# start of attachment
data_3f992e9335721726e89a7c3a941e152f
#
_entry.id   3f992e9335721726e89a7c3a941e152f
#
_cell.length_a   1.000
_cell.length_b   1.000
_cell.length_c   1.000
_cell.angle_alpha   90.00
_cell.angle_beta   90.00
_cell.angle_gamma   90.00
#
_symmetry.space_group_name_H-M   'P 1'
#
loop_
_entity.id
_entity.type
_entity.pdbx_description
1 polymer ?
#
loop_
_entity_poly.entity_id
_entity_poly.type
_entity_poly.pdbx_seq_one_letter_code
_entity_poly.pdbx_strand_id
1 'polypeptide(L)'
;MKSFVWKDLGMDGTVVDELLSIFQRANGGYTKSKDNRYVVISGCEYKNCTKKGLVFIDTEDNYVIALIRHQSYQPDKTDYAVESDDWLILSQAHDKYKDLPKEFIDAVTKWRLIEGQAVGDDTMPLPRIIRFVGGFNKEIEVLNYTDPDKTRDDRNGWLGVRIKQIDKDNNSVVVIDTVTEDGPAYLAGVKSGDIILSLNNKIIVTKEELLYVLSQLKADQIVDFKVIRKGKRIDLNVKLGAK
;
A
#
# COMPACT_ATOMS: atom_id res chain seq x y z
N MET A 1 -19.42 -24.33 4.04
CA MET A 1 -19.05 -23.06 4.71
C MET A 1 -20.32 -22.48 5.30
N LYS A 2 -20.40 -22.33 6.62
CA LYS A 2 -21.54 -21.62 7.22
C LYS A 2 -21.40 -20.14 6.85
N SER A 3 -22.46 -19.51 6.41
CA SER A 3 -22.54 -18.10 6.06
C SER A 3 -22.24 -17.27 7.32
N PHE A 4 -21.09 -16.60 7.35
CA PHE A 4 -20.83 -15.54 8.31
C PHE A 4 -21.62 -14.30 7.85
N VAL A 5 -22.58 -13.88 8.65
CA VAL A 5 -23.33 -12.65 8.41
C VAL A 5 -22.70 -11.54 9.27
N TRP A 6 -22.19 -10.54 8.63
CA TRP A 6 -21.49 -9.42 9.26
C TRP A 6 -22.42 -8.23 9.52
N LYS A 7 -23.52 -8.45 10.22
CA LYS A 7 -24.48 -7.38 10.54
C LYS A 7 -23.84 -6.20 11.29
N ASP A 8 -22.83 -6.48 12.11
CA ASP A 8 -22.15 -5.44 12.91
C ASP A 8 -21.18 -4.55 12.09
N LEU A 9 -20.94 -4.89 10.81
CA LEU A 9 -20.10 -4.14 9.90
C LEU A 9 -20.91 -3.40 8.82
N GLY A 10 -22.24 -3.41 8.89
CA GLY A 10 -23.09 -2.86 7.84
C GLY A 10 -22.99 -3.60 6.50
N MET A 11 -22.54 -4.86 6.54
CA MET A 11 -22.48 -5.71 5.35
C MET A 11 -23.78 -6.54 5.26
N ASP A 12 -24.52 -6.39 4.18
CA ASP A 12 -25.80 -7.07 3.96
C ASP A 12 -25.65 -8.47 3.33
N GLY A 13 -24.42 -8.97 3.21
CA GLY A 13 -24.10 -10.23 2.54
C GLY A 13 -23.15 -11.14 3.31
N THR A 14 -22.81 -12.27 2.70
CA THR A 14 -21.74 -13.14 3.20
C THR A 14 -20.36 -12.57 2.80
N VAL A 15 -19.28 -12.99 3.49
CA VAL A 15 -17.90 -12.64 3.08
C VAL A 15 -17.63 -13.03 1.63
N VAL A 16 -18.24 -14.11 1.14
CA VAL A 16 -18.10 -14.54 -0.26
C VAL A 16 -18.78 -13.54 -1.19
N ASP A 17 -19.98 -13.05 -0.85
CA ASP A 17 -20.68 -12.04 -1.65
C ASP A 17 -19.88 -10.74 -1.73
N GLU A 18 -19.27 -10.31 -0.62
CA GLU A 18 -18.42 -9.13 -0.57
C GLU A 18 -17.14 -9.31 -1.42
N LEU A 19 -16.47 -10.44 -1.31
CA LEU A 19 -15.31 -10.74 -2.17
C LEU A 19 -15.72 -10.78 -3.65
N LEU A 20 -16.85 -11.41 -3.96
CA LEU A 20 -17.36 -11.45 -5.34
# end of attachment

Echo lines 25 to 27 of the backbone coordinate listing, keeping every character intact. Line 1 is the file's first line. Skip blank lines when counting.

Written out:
1 'polypeptide(L)'
;MKSFVWKDLGMDGTVVDELLSIFQRANGGYTKSKDNRYVVISGCEYKNCTKKGLVFIDTEDNYVIALIRHQSYQPDKTDYAVESDDWLILSQAHDKYKDLPKEFIDAVTKWRLIEGQAVGDDTMPLPRIIRFVGGFNKEIEVLNYTDPDKTRDDRNGWLGVRIKQIDKDNNSVVVIDTVTEDGPAYLAGVKSGDIILSLNNKIIVTKEELLYVLSQLKADQIVDFKVIRKGKRIDLNVKLGAK
;